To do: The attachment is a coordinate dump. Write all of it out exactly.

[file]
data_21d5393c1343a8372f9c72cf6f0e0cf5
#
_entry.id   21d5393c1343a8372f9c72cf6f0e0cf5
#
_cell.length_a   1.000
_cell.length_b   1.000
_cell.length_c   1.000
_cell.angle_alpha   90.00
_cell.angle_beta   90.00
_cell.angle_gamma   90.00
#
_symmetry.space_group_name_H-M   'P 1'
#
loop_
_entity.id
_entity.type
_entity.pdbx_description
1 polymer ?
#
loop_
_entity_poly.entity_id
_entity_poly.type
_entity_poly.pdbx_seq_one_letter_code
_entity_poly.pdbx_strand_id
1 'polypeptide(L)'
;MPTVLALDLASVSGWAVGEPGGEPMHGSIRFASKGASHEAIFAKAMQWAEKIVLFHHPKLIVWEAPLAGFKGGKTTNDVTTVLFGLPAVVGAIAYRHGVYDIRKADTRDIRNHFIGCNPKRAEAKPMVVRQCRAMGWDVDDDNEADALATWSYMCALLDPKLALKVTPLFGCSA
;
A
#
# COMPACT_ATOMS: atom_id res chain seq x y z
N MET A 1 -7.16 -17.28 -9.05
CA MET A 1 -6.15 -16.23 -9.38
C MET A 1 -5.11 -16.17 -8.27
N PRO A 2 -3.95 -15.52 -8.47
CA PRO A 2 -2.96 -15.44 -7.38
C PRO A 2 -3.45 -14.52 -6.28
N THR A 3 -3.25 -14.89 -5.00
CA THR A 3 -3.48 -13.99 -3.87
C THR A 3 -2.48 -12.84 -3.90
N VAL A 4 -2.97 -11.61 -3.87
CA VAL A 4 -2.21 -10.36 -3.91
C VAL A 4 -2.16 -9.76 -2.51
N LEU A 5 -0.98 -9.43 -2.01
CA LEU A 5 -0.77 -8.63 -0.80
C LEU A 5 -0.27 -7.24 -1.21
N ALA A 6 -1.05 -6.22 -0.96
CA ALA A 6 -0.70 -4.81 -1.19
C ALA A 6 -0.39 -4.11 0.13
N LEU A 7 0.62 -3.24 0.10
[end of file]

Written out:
data_21d5393c1343a8372f9c72cf6f0e0cf5
#
_entry.id   21d5393c1343a8372f9c72cf6f0e0cf5
#
_cell.length_a   1.000
_cell.length_b   1.000
_cell.length_c   1.000
_cell.angle_alpha   90.00
_cell.angle_beta   90.00
_cell.angle_gamma   90.00
#
_symmetry.space_group_name_H-M   'P 1'
#
loop_
_entity.id
_entity.type
_entity.pdbx_description
1 polymer ?
#
loop_
_entity_poly.entity_id
_entity_poly.type
_entity_poly.pdbx_seq_one_letter_code
_entity_poly.pdbx_strand_id
1 'polypeptide(L)'
;MPTVLALDLASVSGWAVGEPGGEPMHGSIRFASKGASHEAIFAKAMQWAEKIVLFHHPKLIVWEAPLAGFKGGKTTNDVTTVLFGLPAVVGAIAYRHGVYDIRKADTRDIRNHFIGCNPKRAEAKPMVVRQCRAMGWDVDDDNEADALATWSYMCALLDPKLALKVTPLFGCSA
;
A
#
# COMPACT_ATOMS: atom_id res chain seq x y z
N MET A 1 -7.16 -17.28 -9.05
CA MET A 1 -6.15 -16.23 -9.38
C MET A 1 -5.11 -16.17 -8.27
N PRO A 2 -3.95 -15.52 -8.47
CA PRO A 2 -2.96 -15.44 -7.38
C PRO A 2 -3.45 -14.52 -6.28
N THR A 3 -3.25 -14.89 -5.00
CA THR A 3 -3.48 -13.99 -3.87
C THR A 3 -2.48 -12.84 -3.90
N VAL A 4 -2.97 -11.61 -3.87
CA VAL A 4 -2.21 -10.36 -3.91
C VAL A 4 -2.16 -9.76 -2.51
N LEU A 5 -0.98 -9.43 -2.01
CA LEU A 5 -0.77 -8.63 -0.80
C LEU A 5 -0.27 -7.24 -1.21
N ALA A 6 -1.05 -6.22 -0.96
CA ALA A 6 -0.70 -4.81 -1.19
C ALA A 6 -0.39 -4.11 0.13
N LEU A 7 0.62 -3.24 0.10